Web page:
Whether they’re inside the subway stations of the big apple or on the main stage alongside Beyonce at the CMAs, jazz trio Too Many Zooz is one group that’s been hard to miss over the past few years. The group first rose to fame after a youtube recording of their set went viral back in 2014, and since then have been storming through stages across the country with their improv-heavy, vibrant brass sound. Now, the group is hitting the road for their new ‘June Arcade’ tour, with stops in cities such as D.C, Philadelphia, and NYC.
We spoke with saxophonist Leo Pellegrino, in an exclusive interview to talk about the group’s origins, busking, and his love for DJ Diplo. Check it out below:
Q: Let’s start out with the whole history regarding your musical background and how you got involved with Too Many Zoos. I noticed when the group first started, you all were doing a lot of busking on the subway. How did that whole concept come to be?
A: The ‘King of Sludge’, who’s our drummer, and I first used to busk together in the subway with this group called The Dramatics. That’s a band that’s been together maybe eight to ten years, and we played with a permit.
Then when we first started playing together as Too Many Zooz, it was more of a renegade thing. One day Sludge was like, “I’m gonna start playing extra hits off permit.” ‘Hits’ are our slang for playing in the subway.
He said, “Whoever wants to hit tomorrow, meet me at 10 am, just to make little extra cash.” And I was the only person that showed up. The instant form of the band was just me and the King of Sludge at first, and then his son was the third member for a while until he went back to school in Portland. After that, we brought in Matt “Doe”, our trumpet player, just due to hanging out with me and being my close friend at Manhattan School of Music. It was just kind of like, “Oh you happen to be in my apartment and you have your trumpet. You wanna come play with us?” And then the first time we played together it was like, “Oh this is cool, let’s do this tomorrow. All right let’s do it again the next day, and so on.” It just all fell into place from there.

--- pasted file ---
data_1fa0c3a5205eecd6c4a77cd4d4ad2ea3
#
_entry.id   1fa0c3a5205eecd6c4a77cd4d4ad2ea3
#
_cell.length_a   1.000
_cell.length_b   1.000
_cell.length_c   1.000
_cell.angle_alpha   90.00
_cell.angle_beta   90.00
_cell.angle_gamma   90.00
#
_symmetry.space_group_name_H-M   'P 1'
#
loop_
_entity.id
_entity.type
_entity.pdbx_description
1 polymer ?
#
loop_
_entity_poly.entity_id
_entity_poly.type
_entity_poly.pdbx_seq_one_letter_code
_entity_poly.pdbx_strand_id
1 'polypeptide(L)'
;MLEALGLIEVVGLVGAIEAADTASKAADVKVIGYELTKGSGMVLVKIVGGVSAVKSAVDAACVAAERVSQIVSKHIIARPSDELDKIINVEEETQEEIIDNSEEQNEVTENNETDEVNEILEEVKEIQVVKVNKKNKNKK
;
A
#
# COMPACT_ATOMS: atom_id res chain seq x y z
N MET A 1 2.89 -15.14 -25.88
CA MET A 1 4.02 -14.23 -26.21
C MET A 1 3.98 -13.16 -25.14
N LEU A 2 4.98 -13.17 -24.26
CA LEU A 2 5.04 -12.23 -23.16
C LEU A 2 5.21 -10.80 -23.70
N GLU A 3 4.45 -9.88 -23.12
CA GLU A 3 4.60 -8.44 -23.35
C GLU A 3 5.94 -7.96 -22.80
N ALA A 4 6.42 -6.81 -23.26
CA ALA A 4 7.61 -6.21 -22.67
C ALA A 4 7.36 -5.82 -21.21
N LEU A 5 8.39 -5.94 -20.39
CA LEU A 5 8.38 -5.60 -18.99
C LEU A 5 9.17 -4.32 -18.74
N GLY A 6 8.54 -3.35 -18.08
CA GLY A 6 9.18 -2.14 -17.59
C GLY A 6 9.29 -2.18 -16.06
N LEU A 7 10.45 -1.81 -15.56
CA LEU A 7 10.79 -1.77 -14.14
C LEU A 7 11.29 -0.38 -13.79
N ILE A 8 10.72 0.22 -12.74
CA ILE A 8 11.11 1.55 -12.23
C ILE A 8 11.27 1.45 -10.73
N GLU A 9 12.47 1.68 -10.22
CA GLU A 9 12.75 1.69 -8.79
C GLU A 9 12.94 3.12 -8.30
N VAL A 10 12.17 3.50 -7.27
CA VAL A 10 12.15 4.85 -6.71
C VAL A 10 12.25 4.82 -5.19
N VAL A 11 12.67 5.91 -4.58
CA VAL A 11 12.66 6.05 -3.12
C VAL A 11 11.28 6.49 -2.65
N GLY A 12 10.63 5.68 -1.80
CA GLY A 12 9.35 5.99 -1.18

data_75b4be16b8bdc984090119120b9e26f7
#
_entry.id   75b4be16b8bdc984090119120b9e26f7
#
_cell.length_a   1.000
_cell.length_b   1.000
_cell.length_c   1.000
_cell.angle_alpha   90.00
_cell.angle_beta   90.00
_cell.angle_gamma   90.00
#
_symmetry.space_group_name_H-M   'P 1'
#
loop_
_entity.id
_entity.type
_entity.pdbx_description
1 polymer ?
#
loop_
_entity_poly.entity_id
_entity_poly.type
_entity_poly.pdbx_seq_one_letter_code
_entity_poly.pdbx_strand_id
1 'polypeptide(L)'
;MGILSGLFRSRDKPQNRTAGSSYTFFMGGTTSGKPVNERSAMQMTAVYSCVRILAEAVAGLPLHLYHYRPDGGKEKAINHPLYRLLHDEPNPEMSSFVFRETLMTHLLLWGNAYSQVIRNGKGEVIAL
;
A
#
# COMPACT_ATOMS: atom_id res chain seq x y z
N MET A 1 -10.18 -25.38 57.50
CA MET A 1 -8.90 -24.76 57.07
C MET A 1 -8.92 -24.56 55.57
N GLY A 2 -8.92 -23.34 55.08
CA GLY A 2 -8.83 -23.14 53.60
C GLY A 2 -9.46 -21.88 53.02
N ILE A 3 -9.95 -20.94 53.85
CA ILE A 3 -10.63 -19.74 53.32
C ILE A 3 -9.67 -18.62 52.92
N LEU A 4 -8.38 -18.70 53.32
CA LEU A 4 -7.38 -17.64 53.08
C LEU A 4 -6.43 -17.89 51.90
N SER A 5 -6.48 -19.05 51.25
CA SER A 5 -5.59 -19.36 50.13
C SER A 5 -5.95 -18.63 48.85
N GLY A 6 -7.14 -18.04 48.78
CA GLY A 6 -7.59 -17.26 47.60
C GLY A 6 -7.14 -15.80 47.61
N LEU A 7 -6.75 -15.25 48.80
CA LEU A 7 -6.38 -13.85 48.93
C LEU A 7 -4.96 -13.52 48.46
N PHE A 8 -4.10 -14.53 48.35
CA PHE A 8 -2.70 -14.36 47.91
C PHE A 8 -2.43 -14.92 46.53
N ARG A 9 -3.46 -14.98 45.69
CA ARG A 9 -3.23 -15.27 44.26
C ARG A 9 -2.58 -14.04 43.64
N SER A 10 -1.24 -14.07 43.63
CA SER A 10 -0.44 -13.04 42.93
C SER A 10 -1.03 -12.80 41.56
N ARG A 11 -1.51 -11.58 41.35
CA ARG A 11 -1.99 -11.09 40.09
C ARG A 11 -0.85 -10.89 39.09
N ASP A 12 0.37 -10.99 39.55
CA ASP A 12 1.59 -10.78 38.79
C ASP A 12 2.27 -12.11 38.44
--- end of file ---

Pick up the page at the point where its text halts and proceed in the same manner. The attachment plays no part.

Q: When describing your sound a lot of people throw around the phrase, ‘brass house.’ What do you think about that term?
A: King of Sludge came up with the term ‘brass house.’ We all like it because it’s just a word that we can say that can describe what it is because it’s hard to otherwise. Where I think it’s weird is that there are all these kids and other random people are just like, “Hey this is brass house.” And we’re like, “Oh well, we kind of have this definition in our head that we can’t explain. We don’t really think that’s brass house, but we don’t want to stop you from having fun and calling it that.”
Q: What are the biggest influences that you guys have when creating music? Are there particular artists that you guys take inspiration from?
A: As far as influences, a big influence would be when we’ve used reference tracks before, a lot of times, we do work on songs that Diplo has produced, and his various things, like Major Lazer or Jack U. But we just think that kind of collectively, that when it comes to one of the things that we like about our music is these builds, and climbs that EDM has. We try to stay in tune with that. So as a group if we’re going to use a reference track, it’s usually something that was produced by Diplo, because we really just like the kind of music he produces.
Q: During live performances you’ve been known for having some pretty awesome dance moves, I remember I saw you guys back at the TLA when you guys were opening for Moon Taxi and that was the first thing that I noticed. Is that something that you always wanted to incorporate?
A: Yeah, growing up my teachers told me not to move a lot because it was going to mess up my ability play saxophone. So I kind of actually shy away from it, because I always moved more than the average person while playing. But then, actually, it wasn’t until I started playing in the subway where I was like, “Oh wow, people love me dancing. And they’re giving me more money. And they don’t care if maybe I mess up a little bit more often.”
Q: As far as any advice that you would have for people who want to become a musician or want to have the same kind of career ambitions as you, what tips would you have for anybody out there?
A: My personal advice would be to find something that you love that you’re good at, and work on it really hard. And don’t like trip about making something because you think it’s going to be popular. That’s something I would advise against. I think it’s more important about loving it and being good at it.
Q: Are you guy working on any future project or is there anything coming out that we should keep an eye out for?
A: We have some music that hasn’t been released. Right now we’re just pushing this single in the UK. It’s like Warriors, but it’s a house produced track by this producer KDA. It’s doing pretty well right now. It’s in the top 35 iTunes dance charts and top 15 dance charts for the UK billboard.
Too Many Zooz are on tour now and are set to play Philadelphia’s Foundry venue this Friday!